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William Rivers Pitt | Michael Ratner Is Gone; You’re Still Here

Michael Ratner has gone back up the mountain. He will not be coming down again.

Michael Ratner, president of the Center for Constitutional Rights, in front of the US Supreme Court in Washington, DC, on January 11, 2006. (Photo: Jonathan McIntosh)

“A permanent war abroad means permanent anger against the United States by those countries and people that will be devastated by US military actions. Hate will increase, not lessen, and the terrible consequences of that hate will be used, in turn, as justification for more restrictions on civil liberties in the United States.”—Michael Ratner in 2002

Every so often — far too rarely but now and again — a hero comes down the mountain to point a bold finger at those who would lead humanity to rack and ruin, stands in their path and says, “No.”

Michael Ratner was one such. He left us on Wednesday, and we are all the poorer for his absence. He was tireless in his devotion, utterly fearless in the face of the death threats that came as a result of his work. He raged against the dying of the light, and in doing so changed the world entire.

Mr. Ratner was an attorney who made it his business to take on so-called lost causes. His list of accomplishments and attempts would shame a saint. These are but a few:

  • He was President Emeritus of the Center for Constitutional Rights (CCR), and a president of the National Lawyers Guild.
  • His first case with CCR was representing prisoners injured and killed in the Attica prison uprising.
  • He successfully argued before the Supreme Court that Guantánamo detainees had the right to challenge the legality of their detention, a victory that freed hundreds of prisoners. In short, he salvaged habeas corpus.
  • He sued Donald Rumsfeld for war crimes over the torture at Abu Ghraib, and sued two private military firms over their involvement in that torture.
  • He represented Julian Assange and WikiLeaks.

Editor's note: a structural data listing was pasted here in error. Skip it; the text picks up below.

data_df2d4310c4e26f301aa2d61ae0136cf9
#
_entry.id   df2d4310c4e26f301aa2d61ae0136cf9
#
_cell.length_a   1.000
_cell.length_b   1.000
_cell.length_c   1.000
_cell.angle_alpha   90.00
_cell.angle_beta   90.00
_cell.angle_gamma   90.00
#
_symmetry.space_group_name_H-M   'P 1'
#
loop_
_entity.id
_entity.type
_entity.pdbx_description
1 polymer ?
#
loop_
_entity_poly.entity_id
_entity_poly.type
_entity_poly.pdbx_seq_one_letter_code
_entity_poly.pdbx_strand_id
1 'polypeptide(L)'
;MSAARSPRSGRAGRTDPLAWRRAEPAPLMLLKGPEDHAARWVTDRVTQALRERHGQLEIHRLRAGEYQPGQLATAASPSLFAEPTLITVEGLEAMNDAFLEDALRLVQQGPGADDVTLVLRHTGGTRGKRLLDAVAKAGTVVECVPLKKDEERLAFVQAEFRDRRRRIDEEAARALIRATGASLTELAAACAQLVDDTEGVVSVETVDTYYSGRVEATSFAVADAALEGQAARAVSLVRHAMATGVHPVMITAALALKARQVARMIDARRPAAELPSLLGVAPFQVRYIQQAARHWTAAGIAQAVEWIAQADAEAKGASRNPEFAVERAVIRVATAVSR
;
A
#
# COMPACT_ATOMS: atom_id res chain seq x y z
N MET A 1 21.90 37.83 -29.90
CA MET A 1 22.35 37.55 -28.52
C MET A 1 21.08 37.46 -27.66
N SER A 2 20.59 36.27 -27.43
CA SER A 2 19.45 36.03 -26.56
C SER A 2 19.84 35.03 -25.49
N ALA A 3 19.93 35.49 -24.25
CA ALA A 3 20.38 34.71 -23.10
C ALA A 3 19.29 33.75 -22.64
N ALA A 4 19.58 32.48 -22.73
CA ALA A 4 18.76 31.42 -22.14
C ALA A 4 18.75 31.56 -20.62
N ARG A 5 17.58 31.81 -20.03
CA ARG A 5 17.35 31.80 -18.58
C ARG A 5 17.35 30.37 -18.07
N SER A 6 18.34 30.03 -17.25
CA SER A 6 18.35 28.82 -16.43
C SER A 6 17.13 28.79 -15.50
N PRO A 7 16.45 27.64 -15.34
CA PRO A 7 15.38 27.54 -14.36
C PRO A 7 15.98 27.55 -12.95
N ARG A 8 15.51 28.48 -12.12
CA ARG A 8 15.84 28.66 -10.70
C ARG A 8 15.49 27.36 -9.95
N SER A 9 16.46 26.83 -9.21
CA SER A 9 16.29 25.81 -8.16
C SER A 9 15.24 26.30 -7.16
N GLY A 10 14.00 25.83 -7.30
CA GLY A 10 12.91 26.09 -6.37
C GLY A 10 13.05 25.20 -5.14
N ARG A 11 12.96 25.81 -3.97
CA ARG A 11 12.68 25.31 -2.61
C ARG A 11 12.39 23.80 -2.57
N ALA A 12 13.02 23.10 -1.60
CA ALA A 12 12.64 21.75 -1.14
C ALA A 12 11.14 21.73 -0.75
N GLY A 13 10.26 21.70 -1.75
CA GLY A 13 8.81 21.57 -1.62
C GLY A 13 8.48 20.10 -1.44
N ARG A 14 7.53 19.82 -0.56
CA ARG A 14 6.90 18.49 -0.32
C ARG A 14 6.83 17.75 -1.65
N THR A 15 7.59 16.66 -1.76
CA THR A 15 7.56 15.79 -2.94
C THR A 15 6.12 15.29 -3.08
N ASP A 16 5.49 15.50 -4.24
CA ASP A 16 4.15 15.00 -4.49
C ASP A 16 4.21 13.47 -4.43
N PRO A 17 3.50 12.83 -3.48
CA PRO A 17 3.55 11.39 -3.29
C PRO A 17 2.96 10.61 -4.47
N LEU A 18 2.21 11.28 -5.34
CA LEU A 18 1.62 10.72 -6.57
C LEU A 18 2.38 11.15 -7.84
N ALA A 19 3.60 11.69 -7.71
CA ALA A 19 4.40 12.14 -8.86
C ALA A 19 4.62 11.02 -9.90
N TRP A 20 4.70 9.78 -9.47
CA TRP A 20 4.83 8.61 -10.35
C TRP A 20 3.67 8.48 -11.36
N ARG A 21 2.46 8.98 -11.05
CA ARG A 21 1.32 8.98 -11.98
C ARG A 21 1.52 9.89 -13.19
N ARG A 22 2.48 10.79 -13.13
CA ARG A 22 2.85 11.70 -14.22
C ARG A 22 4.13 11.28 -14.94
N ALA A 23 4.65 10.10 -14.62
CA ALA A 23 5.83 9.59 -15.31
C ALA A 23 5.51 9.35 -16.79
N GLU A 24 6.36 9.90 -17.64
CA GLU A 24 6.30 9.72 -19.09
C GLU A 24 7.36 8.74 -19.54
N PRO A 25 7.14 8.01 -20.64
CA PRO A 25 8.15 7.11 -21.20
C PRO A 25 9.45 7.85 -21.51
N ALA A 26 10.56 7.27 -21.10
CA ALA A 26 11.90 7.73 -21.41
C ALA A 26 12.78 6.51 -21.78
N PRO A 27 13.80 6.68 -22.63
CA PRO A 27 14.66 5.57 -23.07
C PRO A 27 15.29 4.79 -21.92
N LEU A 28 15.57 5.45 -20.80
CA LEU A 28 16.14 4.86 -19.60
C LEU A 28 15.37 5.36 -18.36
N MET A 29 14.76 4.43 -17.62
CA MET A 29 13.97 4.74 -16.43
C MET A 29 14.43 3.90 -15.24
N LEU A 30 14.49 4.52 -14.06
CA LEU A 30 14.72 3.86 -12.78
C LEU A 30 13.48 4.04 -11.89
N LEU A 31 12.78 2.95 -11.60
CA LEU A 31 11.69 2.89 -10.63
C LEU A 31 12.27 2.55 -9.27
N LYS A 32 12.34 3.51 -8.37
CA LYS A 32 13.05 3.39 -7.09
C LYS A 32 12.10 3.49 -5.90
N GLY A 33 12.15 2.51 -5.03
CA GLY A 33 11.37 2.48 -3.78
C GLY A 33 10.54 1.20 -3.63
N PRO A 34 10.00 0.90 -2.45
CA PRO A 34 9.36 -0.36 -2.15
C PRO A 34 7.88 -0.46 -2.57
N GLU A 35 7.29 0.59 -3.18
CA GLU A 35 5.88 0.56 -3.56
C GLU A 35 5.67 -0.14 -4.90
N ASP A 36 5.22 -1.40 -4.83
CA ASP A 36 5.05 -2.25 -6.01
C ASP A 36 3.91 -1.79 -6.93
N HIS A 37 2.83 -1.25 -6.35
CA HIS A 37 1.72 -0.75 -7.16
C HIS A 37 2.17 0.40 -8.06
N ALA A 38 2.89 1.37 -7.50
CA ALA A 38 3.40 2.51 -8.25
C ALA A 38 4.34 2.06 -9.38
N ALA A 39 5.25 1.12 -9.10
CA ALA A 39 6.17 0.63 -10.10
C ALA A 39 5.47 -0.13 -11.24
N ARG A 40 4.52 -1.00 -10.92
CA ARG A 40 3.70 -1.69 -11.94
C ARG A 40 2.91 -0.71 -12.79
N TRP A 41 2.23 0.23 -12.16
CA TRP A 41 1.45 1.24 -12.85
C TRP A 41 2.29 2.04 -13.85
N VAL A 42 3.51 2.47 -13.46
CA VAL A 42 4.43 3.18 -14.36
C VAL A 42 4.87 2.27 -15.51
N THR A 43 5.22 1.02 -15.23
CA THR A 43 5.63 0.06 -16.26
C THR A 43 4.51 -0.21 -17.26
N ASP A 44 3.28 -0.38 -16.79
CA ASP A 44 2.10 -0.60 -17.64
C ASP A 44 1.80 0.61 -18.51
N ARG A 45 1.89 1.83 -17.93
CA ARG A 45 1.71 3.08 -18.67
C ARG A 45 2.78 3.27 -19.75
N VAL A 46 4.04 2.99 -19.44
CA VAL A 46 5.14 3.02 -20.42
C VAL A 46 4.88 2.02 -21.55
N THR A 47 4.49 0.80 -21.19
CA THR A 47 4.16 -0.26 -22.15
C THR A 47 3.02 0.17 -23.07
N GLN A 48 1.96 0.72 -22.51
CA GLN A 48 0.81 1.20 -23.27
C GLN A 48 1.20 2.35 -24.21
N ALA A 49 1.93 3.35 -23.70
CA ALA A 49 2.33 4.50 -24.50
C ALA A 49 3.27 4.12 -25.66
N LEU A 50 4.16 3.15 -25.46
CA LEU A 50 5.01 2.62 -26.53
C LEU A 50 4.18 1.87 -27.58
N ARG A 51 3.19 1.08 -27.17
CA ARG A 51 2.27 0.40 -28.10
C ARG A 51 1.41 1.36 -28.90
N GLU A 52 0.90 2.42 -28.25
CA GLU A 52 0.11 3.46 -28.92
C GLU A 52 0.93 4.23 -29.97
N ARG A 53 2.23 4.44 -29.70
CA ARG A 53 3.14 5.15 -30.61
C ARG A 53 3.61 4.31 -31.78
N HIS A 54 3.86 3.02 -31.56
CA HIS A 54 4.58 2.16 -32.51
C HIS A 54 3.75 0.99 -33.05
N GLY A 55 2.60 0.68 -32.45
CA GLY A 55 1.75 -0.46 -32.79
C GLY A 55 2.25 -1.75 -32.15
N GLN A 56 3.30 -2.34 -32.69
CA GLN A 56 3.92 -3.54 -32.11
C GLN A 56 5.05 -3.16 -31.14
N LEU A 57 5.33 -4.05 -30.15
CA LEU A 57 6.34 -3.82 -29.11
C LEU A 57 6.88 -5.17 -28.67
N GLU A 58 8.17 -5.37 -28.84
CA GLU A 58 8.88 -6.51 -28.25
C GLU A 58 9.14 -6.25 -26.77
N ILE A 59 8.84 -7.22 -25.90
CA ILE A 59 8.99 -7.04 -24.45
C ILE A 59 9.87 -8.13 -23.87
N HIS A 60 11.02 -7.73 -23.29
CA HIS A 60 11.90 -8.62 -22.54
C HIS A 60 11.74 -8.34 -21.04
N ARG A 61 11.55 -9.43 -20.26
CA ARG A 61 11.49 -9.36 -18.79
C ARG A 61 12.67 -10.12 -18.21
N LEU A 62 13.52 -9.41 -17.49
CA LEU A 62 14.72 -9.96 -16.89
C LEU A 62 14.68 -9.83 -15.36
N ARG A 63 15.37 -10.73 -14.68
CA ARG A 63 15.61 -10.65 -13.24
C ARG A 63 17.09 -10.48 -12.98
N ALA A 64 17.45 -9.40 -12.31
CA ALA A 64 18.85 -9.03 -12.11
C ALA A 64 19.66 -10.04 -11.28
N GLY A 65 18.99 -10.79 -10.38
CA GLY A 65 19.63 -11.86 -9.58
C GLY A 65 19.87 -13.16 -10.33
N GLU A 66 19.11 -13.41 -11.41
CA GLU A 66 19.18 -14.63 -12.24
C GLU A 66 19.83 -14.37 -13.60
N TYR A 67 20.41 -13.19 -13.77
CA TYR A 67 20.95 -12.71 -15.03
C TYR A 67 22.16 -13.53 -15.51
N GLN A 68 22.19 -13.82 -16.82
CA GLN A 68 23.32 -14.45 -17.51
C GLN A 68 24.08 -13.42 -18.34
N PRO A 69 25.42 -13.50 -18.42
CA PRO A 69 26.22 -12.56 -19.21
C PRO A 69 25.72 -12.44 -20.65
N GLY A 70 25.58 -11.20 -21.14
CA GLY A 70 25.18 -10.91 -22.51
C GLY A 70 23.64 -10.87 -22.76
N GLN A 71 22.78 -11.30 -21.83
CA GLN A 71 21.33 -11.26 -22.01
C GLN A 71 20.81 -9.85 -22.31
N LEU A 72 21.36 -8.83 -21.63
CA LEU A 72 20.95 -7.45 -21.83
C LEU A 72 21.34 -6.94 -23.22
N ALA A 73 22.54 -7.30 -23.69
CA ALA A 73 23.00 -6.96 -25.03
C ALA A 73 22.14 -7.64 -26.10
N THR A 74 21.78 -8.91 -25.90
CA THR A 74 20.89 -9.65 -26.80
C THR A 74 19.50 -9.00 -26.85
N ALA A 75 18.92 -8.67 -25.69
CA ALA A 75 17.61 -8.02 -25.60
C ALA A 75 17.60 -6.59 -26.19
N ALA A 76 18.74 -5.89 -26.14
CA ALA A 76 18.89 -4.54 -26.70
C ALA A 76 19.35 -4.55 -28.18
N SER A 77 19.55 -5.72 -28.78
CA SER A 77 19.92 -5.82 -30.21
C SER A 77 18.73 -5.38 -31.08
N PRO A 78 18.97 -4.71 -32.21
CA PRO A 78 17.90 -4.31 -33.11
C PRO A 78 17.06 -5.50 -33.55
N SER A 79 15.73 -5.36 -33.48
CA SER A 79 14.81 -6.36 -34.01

• He issued a legal challenge to the PATRIOT Act.
  • He represented Maher Arar, a Canadian citizen who was sent to Syria by the US, where he was subsequently tortured.

The full list would melt your machine, but these are a fair sample to let you know the measure of the man.

If you happen to be one of the many people who have never heard Michael Ratner’s name, ask yourself why. Those who speak genuine truth to power don’t get reality shows or soft seats on the news network talk shows, and that is a natural fact. Attorney Ratner got late nights behind desks covered in yellow legal pads and paperwork lit by the lonely glow of a tired lamp. He spent his life for the sake of others, for the small against the huge and he slew a few Goliaths in his travels.

The plodding durability of devotion. I turned that phrase when observing anti-pipeline activists here in New Hampshire not long ago. There is no glory in it, no fame in fighting what usually proves to be a losing battle. Yours is the surety that you always tried, always cared and that hell yeah, you won a few here and there. That ain’t peanuts. That is the sum and substance of a life well spent.

Michael Ratner has gone back up the mountain. He will not be coming down again. The tasks he would have gladly undertaken now fall to us, to you and me. To honor him, we must not fail him. He was a hero, but there is a funny thing about heroes. Properly inspired, they can pop up everywhere. Even in your bathroom mirror.

Fair winds at your back, counselor. Thank you.

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